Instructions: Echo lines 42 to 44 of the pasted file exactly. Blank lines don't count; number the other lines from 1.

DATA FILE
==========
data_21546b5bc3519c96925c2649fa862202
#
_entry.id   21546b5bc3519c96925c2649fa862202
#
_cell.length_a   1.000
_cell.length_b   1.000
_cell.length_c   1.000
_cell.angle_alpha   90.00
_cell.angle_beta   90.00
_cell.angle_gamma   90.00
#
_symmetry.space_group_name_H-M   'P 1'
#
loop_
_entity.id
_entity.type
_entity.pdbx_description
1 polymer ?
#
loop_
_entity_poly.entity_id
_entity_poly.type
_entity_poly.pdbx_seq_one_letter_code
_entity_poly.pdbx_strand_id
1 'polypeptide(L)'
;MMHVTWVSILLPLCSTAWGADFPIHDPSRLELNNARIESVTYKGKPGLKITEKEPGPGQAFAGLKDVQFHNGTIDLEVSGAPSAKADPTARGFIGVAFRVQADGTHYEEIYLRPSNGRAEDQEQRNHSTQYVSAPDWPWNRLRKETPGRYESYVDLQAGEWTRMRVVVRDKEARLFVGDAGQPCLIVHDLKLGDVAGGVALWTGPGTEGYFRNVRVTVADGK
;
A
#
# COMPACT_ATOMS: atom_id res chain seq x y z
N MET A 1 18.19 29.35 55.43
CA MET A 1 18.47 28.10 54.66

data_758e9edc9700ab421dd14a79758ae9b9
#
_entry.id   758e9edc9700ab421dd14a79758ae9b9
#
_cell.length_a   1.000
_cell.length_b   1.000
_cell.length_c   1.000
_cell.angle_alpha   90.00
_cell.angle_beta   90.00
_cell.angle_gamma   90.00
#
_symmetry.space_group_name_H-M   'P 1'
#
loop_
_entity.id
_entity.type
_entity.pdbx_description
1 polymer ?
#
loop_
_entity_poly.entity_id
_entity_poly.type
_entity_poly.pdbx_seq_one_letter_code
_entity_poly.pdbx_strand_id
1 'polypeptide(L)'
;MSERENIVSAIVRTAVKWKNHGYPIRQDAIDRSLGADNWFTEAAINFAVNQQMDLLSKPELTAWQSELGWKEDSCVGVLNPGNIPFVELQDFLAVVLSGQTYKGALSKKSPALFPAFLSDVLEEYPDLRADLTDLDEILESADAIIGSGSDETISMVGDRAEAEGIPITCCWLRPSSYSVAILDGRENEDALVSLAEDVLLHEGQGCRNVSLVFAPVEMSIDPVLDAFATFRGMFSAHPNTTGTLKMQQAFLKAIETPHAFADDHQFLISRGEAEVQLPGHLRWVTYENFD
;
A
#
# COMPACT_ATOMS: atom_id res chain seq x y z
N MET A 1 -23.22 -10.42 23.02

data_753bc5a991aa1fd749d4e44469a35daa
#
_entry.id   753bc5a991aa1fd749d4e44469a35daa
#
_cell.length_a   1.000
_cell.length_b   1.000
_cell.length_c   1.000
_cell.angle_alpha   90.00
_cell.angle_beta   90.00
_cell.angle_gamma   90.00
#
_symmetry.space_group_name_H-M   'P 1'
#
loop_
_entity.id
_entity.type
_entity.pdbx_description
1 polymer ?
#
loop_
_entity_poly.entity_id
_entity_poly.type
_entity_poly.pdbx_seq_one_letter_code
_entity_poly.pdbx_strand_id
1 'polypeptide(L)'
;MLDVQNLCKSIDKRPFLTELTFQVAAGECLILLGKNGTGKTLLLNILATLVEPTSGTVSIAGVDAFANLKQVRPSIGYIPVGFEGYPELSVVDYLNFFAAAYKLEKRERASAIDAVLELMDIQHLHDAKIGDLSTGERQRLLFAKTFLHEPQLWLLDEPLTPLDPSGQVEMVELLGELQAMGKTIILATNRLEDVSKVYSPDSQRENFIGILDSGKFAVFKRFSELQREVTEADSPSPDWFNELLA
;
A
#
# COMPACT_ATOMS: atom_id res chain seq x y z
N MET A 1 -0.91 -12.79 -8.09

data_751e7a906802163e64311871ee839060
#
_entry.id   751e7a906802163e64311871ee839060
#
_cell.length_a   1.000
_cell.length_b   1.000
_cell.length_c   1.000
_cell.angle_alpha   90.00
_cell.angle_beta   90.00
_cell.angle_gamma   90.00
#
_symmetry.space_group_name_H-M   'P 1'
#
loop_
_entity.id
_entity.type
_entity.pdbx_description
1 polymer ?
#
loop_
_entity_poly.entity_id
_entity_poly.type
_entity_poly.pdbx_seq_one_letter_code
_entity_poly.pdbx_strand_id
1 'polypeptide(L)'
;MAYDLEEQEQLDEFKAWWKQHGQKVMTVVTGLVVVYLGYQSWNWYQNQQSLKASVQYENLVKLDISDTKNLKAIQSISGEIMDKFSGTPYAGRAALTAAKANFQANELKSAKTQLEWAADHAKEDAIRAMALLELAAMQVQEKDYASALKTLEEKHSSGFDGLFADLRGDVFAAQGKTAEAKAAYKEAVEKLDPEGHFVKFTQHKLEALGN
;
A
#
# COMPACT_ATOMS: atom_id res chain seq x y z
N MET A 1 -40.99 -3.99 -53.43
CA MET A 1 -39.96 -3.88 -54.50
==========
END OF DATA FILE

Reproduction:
_cell.angle_gamma   90.00
#
_symmetry.space_group_name_H-M   'P 1'